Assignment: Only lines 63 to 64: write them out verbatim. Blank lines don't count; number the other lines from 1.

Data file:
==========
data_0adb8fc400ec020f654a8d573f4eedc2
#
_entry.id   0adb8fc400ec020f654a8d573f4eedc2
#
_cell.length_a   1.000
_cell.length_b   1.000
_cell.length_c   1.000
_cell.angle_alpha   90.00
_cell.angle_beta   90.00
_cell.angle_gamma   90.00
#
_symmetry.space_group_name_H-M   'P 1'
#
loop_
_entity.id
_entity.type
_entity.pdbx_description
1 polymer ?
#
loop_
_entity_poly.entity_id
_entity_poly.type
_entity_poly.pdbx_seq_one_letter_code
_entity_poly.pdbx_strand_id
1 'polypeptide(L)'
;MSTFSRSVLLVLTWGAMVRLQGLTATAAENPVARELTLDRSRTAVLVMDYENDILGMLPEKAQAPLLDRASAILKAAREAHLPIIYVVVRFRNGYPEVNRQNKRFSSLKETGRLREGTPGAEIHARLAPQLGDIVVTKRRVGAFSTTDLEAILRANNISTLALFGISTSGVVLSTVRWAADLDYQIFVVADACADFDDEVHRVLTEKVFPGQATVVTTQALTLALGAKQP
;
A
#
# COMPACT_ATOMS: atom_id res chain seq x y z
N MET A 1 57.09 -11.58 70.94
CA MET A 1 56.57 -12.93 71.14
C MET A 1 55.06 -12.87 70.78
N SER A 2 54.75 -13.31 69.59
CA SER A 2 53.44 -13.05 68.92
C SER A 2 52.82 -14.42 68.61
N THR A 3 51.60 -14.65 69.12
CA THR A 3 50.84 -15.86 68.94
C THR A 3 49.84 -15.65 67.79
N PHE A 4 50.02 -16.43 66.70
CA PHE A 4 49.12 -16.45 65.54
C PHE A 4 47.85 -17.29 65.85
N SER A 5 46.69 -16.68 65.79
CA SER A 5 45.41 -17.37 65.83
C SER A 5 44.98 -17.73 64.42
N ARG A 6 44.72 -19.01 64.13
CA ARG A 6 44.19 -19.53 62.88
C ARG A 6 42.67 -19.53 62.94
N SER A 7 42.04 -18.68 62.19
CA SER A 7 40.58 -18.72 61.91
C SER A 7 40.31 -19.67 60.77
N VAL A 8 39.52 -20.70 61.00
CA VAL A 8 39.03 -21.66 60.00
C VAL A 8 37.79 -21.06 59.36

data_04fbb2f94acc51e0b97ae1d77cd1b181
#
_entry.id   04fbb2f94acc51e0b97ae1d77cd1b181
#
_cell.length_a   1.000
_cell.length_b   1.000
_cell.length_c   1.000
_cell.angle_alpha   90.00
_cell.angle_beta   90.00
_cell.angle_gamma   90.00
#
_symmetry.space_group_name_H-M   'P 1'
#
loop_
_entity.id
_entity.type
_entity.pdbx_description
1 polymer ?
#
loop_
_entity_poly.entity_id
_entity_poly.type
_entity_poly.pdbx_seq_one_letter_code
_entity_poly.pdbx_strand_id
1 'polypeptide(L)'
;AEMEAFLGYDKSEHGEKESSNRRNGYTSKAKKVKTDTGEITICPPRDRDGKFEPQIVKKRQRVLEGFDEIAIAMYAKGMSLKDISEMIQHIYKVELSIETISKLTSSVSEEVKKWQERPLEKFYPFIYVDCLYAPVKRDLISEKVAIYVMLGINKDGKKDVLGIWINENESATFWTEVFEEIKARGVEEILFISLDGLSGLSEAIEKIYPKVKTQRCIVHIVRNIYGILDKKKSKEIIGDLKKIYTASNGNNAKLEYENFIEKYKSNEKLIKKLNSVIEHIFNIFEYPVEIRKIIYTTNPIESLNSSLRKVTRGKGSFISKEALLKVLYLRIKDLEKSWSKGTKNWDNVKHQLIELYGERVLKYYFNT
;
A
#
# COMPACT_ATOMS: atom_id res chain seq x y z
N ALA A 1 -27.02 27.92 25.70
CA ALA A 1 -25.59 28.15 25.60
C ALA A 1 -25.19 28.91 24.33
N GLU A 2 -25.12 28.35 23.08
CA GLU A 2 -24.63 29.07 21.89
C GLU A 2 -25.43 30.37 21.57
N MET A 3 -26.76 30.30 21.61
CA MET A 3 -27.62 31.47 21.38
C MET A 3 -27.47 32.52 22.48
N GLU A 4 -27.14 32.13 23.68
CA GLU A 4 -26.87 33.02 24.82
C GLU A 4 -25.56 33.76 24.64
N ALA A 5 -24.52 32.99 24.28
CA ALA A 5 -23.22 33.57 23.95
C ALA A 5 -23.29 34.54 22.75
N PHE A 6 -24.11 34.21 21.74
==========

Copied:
_cell.angle_beta   90.00
_cell.angle_gamma   90.00